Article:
Type 1 diabetes can develop independent of the lifestyle one may lead and can develop at any age. This varies in comparison to type 2 diabetes, where a lot of things can put you at higher risk of getting this including your weight and ethnicity. 


Symptoms: 

Prior to my diagnosis, I noticed I was consistently feeling incredibly sluggish throughout the day, and tasks as small as walking home from the bus stop or walking up hill were extremely exhaustive. On top of this, I had experienced a variety of other symptoms including a persistent thirst that never seemed to disappear and had undergone a significant loss of weight.

At the time I failed to link all these symptoms together, and it wasn’t until I had booked an appointment with my GP to discuss these physical changes that I found out my blood sugar was very high and I was taken straight to the hospital where I was immediately taken care of. Most symptoms will arise as a result of high levels of glucose in the bloodstream that cannot enter any cells. Unlike type 2 diabetes, the symptoms for type 1 will often arise incredibly quick and out of the blue!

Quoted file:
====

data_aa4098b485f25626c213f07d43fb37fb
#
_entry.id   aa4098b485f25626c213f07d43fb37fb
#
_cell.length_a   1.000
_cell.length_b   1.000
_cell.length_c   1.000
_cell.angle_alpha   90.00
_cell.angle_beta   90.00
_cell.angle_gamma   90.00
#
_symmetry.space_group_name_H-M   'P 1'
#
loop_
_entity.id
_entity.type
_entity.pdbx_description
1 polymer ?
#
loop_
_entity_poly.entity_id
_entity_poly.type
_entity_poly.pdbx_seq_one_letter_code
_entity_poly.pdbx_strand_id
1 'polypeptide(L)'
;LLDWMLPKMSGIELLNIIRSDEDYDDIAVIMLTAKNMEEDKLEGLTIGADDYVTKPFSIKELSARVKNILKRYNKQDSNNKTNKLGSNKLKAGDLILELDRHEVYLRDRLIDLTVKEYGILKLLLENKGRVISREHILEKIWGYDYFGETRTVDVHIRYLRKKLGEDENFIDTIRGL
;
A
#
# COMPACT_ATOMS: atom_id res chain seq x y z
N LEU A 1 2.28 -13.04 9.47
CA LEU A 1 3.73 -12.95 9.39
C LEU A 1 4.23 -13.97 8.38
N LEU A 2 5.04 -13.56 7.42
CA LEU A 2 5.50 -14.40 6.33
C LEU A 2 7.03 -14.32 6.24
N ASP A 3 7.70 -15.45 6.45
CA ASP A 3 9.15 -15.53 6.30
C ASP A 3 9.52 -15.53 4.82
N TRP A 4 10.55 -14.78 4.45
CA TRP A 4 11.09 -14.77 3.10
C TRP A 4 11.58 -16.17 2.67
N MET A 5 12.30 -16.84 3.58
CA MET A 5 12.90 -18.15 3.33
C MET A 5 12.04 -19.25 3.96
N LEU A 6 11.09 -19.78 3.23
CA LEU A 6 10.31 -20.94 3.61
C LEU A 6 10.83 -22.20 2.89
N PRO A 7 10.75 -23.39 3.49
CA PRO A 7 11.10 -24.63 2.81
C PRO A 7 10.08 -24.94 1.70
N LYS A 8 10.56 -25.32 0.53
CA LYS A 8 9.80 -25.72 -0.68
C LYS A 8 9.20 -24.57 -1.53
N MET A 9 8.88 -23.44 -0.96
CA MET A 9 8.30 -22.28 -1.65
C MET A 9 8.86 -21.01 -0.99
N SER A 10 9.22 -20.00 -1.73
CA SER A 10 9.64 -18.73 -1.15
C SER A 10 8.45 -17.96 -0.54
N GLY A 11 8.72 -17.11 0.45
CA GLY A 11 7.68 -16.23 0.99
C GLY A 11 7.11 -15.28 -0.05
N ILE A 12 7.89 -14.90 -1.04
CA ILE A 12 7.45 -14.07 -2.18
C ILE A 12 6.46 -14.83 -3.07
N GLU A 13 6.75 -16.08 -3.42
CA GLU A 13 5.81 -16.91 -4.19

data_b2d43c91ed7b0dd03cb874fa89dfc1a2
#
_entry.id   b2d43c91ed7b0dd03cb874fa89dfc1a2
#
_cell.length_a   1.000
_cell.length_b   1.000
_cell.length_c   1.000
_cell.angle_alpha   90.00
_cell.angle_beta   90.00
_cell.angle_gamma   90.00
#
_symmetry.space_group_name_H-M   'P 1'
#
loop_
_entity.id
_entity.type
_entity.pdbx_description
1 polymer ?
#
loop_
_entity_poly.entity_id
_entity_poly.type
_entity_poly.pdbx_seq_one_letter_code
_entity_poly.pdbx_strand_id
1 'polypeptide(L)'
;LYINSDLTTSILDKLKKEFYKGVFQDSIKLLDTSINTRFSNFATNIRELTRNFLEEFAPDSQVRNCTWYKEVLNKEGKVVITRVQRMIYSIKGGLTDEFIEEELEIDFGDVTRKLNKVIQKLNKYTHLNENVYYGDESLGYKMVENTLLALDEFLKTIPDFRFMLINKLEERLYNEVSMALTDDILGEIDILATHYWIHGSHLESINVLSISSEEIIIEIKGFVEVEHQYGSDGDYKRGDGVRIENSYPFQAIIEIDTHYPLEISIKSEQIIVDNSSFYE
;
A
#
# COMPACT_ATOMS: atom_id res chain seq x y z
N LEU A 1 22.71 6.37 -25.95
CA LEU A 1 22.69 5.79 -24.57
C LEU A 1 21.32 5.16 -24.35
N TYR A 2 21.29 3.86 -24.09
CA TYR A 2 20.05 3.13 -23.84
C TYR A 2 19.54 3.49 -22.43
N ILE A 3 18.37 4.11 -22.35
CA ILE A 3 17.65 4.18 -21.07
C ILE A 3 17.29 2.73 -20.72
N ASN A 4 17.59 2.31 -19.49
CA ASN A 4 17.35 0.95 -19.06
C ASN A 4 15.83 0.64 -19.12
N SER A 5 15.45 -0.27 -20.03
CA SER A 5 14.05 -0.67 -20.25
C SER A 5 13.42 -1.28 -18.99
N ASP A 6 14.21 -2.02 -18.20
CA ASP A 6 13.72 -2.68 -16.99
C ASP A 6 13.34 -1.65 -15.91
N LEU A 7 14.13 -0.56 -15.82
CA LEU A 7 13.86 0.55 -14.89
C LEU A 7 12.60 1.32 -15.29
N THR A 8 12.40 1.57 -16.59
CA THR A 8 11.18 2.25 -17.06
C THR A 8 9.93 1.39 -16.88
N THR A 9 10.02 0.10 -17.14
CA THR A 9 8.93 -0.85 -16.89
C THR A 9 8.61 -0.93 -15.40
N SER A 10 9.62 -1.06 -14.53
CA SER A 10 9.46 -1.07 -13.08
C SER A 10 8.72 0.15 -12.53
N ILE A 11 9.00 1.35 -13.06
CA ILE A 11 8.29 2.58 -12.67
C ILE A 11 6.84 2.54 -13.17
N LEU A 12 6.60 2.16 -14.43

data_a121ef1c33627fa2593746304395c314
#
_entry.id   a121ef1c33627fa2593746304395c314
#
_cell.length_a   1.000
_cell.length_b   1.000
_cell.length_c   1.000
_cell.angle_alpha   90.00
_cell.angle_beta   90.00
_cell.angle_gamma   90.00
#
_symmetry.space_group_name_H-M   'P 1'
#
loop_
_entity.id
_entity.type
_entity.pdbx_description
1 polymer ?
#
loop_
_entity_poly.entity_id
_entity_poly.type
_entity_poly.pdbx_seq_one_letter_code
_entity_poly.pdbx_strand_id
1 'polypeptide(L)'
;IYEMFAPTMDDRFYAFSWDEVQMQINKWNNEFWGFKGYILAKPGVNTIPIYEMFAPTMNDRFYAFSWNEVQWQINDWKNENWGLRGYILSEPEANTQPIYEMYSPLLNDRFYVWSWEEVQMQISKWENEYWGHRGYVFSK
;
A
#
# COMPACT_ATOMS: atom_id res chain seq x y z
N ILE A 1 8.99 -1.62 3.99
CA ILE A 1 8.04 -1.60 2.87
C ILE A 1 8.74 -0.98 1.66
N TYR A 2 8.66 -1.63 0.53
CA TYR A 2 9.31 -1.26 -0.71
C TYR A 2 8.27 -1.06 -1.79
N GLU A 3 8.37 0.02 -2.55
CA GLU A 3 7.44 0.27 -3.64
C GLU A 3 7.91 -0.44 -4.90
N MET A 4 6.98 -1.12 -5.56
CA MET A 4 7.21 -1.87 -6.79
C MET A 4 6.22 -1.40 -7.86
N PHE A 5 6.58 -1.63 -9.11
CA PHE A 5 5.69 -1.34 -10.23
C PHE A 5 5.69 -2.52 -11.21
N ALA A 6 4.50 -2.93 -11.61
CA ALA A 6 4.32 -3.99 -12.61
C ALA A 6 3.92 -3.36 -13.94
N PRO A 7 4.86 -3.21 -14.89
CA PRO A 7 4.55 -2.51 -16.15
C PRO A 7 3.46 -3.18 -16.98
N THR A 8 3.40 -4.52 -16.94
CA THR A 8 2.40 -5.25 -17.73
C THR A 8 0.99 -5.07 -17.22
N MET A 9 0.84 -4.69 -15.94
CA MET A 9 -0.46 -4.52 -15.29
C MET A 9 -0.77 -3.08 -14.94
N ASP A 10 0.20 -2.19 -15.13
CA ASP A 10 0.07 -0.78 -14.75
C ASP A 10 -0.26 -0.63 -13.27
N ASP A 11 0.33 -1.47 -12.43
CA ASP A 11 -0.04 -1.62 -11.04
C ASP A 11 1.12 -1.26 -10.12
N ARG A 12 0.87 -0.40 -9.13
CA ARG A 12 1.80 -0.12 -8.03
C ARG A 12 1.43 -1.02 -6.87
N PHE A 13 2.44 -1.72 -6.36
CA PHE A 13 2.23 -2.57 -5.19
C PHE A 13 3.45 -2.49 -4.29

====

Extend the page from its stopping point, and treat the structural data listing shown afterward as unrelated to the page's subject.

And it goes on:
For more information on other symptoms and the diagnosis of type 1 diabetes, follow this link to check out the NHS website: https://www.nhs.uk/conditions/type-1-diabetes/


Causes: 

The precise cause of type 1 diabetes is yet to be found! However, what is known is that type 1 diabetes is an autoimmune condition. In this instance, the immune system attacks the beta cells in the pancreas which produce insulin, thus destroying the body’s ability to maintains its own blood glucose levels. 

The causes of complications related to diabetes are known to be a result of high blood sugar over a considerably long period of time, leading to damage to the blood vessels. Once damage to the blood vessels has been done, this can create problems in other parts of the body.